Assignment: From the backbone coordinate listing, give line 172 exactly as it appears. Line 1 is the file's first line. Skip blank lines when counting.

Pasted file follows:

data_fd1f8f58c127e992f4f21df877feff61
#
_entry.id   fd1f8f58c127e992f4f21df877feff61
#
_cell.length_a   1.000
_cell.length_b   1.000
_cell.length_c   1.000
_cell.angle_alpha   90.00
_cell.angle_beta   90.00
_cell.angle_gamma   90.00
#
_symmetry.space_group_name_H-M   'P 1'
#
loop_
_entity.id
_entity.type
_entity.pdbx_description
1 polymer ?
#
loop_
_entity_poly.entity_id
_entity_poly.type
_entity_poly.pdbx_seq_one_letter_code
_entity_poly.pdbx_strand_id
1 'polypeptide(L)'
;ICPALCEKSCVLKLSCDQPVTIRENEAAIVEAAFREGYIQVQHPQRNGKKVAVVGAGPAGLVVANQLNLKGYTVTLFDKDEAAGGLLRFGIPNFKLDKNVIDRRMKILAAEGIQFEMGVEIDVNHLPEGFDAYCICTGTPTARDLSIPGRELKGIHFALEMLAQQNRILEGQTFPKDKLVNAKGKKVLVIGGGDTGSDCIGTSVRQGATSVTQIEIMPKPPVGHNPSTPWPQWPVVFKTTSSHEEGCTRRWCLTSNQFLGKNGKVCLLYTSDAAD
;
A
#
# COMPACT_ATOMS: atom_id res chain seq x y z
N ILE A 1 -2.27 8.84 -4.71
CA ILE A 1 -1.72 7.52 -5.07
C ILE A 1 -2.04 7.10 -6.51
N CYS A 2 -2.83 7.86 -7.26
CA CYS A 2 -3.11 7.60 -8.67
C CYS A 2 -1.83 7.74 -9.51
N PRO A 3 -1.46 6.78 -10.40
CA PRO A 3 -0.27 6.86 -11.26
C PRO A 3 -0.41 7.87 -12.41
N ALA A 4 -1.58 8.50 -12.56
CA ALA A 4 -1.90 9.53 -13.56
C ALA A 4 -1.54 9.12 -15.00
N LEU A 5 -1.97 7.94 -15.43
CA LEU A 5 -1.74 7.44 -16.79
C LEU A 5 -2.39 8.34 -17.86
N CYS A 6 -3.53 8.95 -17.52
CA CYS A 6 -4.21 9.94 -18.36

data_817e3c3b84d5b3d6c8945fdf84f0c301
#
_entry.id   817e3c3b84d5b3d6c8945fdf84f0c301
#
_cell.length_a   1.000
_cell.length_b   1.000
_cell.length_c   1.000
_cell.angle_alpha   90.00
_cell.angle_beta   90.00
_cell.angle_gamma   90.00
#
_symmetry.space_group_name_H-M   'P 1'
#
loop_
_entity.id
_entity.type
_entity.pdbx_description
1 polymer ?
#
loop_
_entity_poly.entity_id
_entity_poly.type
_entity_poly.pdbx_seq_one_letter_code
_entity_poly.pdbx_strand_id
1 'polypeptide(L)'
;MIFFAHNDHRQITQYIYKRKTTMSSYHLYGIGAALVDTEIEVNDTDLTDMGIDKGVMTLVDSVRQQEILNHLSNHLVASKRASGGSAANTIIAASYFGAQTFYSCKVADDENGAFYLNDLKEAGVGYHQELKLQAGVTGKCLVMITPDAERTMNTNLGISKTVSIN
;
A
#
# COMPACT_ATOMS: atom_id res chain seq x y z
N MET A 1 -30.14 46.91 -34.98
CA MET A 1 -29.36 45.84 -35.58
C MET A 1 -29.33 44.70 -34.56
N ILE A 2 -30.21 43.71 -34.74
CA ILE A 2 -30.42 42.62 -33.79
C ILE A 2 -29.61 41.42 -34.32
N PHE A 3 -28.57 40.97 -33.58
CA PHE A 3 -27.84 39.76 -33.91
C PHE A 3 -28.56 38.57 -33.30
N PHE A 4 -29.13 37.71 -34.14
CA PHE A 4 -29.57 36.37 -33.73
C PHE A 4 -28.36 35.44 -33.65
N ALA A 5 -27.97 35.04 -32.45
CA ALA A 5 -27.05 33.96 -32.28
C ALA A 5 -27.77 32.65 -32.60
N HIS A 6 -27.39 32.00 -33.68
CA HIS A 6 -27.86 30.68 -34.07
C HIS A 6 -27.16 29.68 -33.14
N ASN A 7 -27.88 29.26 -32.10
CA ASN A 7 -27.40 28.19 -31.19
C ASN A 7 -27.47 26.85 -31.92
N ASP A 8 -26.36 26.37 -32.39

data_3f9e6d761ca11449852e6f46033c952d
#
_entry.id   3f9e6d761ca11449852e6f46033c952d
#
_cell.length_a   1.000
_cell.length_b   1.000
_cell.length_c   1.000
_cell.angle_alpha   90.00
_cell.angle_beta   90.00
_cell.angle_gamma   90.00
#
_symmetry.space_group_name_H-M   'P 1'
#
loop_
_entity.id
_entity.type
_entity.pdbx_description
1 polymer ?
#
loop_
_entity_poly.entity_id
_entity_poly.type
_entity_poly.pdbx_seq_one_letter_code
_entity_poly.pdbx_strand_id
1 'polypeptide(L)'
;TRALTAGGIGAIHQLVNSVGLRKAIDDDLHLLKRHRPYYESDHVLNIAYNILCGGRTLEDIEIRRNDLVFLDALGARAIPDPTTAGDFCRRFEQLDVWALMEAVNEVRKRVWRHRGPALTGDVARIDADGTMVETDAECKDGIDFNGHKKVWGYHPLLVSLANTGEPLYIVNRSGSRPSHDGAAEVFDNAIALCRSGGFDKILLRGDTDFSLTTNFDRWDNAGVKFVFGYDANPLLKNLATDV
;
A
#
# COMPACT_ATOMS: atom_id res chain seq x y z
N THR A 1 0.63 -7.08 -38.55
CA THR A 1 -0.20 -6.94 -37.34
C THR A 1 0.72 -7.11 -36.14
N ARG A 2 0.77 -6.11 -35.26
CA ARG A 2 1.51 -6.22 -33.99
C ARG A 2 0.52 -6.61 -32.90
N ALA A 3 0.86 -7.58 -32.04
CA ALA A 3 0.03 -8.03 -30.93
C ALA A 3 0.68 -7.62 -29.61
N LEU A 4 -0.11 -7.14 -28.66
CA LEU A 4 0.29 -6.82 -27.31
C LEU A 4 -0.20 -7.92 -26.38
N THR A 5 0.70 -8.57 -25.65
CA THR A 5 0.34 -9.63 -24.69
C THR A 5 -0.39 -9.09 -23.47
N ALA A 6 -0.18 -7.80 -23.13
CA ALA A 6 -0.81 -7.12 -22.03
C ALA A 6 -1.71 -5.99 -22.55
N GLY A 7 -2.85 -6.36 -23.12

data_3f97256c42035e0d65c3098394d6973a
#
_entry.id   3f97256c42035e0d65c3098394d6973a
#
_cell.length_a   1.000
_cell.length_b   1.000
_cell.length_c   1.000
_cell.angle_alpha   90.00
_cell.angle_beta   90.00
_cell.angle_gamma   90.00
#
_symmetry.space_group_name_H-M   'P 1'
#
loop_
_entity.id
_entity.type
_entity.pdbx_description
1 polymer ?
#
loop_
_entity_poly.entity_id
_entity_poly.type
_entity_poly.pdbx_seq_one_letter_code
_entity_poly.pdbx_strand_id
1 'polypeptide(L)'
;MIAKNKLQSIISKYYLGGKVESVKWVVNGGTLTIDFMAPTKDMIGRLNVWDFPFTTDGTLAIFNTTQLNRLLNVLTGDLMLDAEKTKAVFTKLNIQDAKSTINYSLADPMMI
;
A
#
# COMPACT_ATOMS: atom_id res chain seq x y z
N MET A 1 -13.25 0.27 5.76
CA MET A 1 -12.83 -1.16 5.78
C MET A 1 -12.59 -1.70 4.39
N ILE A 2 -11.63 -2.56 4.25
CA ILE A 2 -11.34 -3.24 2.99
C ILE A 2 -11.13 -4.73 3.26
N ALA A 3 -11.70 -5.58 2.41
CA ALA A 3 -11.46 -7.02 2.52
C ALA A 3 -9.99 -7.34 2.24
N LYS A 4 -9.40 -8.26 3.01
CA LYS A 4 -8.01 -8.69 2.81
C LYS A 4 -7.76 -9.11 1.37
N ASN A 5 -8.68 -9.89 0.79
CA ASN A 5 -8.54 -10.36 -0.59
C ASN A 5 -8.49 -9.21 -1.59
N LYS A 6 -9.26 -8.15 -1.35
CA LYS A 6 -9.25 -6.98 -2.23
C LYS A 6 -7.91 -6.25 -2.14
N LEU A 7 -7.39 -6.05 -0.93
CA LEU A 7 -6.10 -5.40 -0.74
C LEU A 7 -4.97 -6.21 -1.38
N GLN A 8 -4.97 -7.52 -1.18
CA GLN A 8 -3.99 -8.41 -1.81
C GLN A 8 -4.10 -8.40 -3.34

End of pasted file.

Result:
_entity_poly.pdbx_strand_id